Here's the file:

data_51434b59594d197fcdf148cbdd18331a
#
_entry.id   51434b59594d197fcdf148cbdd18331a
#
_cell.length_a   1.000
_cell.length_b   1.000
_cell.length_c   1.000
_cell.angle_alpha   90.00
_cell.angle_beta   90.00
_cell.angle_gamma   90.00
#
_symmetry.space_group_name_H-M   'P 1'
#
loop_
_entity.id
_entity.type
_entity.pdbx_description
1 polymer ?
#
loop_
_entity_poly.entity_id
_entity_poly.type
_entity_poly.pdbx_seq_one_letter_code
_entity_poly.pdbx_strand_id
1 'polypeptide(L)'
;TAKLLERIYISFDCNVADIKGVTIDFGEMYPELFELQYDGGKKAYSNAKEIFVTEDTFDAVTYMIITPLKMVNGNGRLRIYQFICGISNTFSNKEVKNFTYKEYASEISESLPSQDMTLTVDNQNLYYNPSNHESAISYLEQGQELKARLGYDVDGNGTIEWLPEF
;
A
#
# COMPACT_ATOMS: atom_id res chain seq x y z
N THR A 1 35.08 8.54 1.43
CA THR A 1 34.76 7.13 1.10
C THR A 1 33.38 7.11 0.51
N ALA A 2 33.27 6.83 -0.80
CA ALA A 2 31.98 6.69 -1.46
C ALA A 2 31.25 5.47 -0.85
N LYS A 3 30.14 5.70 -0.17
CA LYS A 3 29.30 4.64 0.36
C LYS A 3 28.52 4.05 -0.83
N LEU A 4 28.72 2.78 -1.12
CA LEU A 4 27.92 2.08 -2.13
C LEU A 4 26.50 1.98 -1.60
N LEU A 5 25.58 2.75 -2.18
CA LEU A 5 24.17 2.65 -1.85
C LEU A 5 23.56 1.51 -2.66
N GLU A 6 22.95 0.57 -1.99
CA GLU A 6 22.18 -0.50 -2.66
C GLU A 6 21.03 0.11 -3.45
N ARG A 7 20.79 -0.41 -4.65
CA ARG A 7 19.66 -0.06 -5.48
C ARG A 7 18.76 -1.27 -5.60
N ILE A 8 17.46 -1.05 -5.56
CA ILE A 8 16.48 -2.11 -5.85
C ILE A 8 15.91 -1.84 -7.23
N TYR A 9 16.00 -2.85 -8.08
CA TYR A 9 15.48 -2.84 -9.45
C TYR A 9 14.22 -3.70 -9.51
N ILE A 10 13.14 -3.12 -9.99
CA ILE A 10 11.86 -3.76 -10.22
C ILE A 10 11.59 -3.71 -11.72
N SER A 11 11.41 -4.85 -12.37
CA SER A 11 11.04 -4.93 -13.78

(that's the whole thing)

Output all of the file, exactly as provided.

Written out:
data_51434b59594d197fcdf148cbdd18331a
#
_entry.id   51434b59594d197fcdf148cbdd18331a
#
_cell.length_a   1.000
_cell.length_b   1.000
_cell.length_c   1.000
_cell.angle_alpha   90.00
_cell.angle_beta   90.00
_cell.angle_gamma   90.00
#
_symmetry.space_group_name_H-M   'P 1'
#
loop_
_entity.id
_entity.type
_entity.pdbx_description
1 polymer ?
#
loop_
_entity_poly.entity_id
_entity_poly.type
_entity_poly.pdbx_seq_one_letter_code
_entity_poly.pdbx_strand_id
1 'polypeptide(L)'
;TAKLLERIYISFDCNVADIKGVTIDFGEMYPELFELQYDGGKKAYSNAKEIFVTEDTFDAVTYMIITPLKMVNGNGRLRIYQFICGISNTFSNKEVKNFTYKEYASEISESLPSQDMTLTVDNQNLYYNPSNHESAISYLEQGQELKARLGYDVDGNGTIEWLPEF
;
A
#
# COMPACT_ATOMS: atom_id res chain seq x y z
N THR A 1 35.08 8.54 1.43
CA THR A 1 34.76 7.13 1.10
C THR A 1 33.38 7.11 0.51
N ALA A 2 33.27 6.83 -0.80
CA ALA A 2 31.98 6.69 -1.46
C ALA A 2 31.25 5.47 -0.85
N LYS A 3 30.14 5.70 -0.17
CA LYS A 3 29.30 4.64 0.36
C LYS A 3 28.52 4.05 -0.83
N LEU A 4 28.72 2.78 -1.12
CA LEU A 4 27.92 2.08 -2.13
C LEU A 4 26.50 1.98 -1.60
N LEU A 5 25.58 2.75 -2.18
CA LEU A 5 24.17 2.65 -1.85
C LEU A 5 23.56 1.51 -2.66
N GLU A 6 22.95 0.57 -1.99
CA GLU A 6 22.18 -0.50 -2.66
C GLU A 6 21.03 0.11 -3.45
N ARG A 7 20.79 -0.41 -4.65
CA ARG A 7 19.66 -0.06 -5.48
C ARG A 7 18.76 -1.27 -5.60
N ILE A 8 17.46 -1.05 -5.56
CA ILE A 8 16.48 -2.11 -5.85
C ILE A 8 15.91 -1.84 -7.23
N TYR A 9 16.00 -2.85 -8.08
CA TYR A 9 15.48 -2.84 -9.45
C TYR A 9 14.22 -3.70 -9.51
N ILE A 10 13.14 -3.12 -9.99
CA ILE A 10 11.86 -3.76 -10.22
C ILE A 10 11.59 -3.71 -11.72
N SER A 11 11.41 -4.85 -12.37
CA SER A 11 11.04 -4.93 -13.78